opinionBy Sam Kutesa
When EU and African Heads of State met in Brussels at the start of April they were presented with the opportunity to begin to forge a new partnership between two continents that have had a long and sometimes troubled relationship.
Africans expect an equal partnership not a one-sided relationship between former colonies and their once occupying powers. The EU-Africa Summit has come at the end of an unusual period of both tension and increased cooperation between Europe and the nations of Africa, with both sides wanting to work together but seemingly struggling at times to understand the concerns and actions of the other.
How this period of flux settles may well decide the course of our relations for a generation. The reasons behind this change in the tone of our relations are complex, but some of the causes are easy to identify. The last decade has seen a transformation across much of Africa: democracy has taken root and now most sub-Saharan countries hold regular democratic elections. Sustained growth of over 6% has doubled average GDP per head and Africa has shifted from being seen as a perpetual recipient of donor aid to becoming a centre for global investment with over $2.7 trillion dollars of FDI pouring into the continent.
This trend suggests a lessening reliance on Europe by African nations yet there is much that we can both gain from partnership. Even as Africa has for some years now been one of the fastest growing economic regions, with 6 out the 10 fastest growing economies in the world, while others have flatlined, European countries with their multi-trillion euro industrialised economies have much to offer in terms of investment, know-how and knowledge transfer. But increasingly Africans expect an equal partnership not a one-sided relationship between former colonies and their once occupying powers.
Sometimes we in Africa have felt European nations have not always appreciated that being independent means we will make decisions other countries do not agree with.
A case in point is the International Criminal Court. Funded primarily by European nations this intergovernmental institution has been a cause for considerable concern. Many Africans are baffled by the continuing charges against a democratically elected sitting Head of State, Uhuru Kenyatta of Kenya, not least when the ICC's prosecutor has admitted publicly she has no compelling evidence against him. The African Union has voiced its concerns that the ICC is in danger of becoming a geopolitical tool for its funders rather than a judicial instrument for all its signatories. My own President Yoweri Museveni has indicated that an example of this is the clear request by the African Union to the UN to halt trials; the request was then not supported by the European permanent members of the UN Security Council.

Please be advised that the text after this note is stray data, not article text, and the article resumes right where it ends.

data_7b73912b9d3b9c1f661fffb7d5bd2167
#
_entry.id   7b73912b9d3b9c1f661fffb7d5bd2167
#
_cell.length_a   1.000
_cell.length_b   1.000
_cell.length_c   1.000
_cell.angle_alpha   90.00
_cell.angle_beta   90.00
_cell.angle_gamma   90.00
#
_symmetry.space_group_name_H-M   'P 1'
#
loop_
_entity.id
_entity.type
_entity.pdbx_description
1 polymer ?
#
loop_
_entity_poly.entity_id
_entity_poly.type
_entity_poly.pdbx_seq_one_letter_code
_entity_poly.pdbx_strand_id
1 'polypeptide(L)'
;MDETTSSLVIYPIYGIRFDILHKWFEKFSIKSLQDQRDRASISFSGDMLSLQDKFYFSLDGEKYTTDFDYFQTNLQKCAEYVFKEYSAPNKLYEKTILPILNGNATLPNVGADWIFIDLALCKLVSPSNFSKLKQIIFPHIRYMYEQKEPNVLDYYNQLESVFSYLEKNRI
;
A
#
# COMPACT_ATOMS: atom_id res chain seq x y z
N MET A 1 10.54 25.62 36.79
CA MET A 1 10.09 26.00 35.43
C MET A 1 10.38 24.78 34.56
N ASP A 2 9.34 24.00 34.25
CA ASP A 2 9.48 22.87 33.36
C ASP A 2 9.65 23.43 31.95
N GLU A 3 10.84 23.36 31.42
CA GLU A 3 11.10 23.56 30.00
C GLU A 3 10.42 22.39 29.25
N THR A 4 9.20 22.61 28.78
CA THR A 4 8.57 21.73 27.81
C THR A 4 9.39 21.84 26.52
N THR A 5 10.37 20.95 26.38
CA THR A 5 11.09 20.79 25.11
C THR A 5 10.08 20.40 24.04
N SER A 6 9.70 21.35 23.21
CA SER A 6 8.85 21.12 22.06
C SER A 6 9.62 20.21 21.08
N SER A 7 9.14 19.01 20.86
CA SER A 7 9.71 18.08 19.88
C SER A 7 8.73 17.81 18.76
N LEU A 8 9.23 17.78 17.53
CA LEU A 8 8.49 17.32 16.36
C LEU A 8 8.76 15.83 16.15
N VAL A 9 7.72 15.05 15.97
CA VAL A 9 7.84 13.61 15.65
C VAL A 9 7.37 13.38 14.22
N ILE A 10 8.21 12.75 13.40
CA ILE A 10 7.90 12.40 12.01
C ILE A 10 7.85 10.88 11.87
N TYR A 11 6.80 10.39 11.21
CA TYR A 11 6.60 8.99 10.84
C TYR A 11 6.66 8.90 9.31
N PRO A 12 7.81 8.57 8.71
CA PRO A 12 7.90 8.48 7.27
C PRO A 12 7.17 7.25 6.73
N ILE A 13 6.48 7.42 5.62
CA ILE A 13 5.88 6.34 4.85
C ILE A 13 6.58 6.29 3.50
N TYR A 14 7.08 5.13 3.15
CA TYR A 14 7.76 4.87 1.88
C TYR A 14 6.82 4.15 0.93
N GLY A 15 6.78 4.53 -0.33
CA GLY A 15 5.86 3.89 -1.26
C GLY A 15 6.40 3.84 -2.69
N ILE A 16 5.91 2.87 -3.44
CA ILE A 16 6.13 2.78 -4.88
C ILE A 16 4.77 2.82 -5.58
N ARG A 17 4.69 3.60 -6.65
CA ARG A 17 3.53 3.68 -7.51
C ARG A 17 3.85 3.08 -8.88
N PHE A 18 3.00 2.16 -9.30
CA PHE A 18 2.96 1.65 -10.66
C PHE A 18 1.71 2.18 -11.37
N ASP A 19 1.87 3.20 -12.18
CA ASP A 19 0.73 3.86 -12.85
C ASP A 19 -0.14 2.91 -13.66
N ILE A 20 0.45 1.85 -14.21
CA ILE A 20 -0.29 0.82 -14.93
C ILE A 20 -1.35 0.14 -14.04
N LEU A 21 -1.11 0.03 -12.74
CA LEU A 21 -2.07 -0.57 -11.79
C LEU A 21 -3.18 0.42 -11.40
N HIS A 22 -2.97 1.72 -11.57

Similarly, for many years a number of African countries have been criticised for adopting forms of government that some in Europe felt were not being democratic enough and failed to adequately reflect the wishes of their populations. However, when democratically elected African governments, such as in Uganda, have reached decisions that have overwhelming public support in our countries, especially on social issues, they have been condemned. Again, we are left wondering is democratic accountability in Africa only important when the views expressed chime with those held by people outside our continent?
Yet these sources of tension are in contrast to the increased interdependence between Europe and Africa over matters of security. Where once Africa was overly dependent on European countries as guarantors of stability and peace now European and African nations work together.
For example the last twelve months have seen France in cooperation with a multi-country African force target the Islamist threat in Mali, and intervene in the Central African Republic. Off the coast of Somalia the EUNAVFOR naval operation has reduced piracy in conjunction with African nations' navies. But even with this increased partnership Africa is now, more than at any other time in the last 50 years, managing its own security affairs.
Uganda has been at the forefront of much of this new self-sufficiency providing the largest contingent of troops to the African Union AMISOM peacekeeping mission to Somalia that has pushed back Islamic militants and allowed the development of democratic government. Similarly in South Sudan Uganda heeded a request from the elected administration to intervene to reduce the potentially devastating actions by rebel forces. Though disagreements and tensions are bound to arise between EU-African countries in the future the summit provided an opportunity to resolve some of the issues that have been coming to the fore.
It is in all of our interests to try to respect each others' opinions, even when we may not agree with them, and to deepen our mutually beneficial relationship. Key to such a new understanding is that, as never before, Europe and other western countries need Africa.
Africa can no longer be seen as merely a source of resources and a recipient of aid, but instead must now be treated as an equal partner, so that Europe and Africa can forge ahead together in our increasingly multi-polar and interdependent world.
The Hon. Sam Kutesa (@samkutesa) is Foreign Minister of the Republic of Uganda. This article first appeared in EUObserver. This is a guest post; views may not represent that of ECDPM.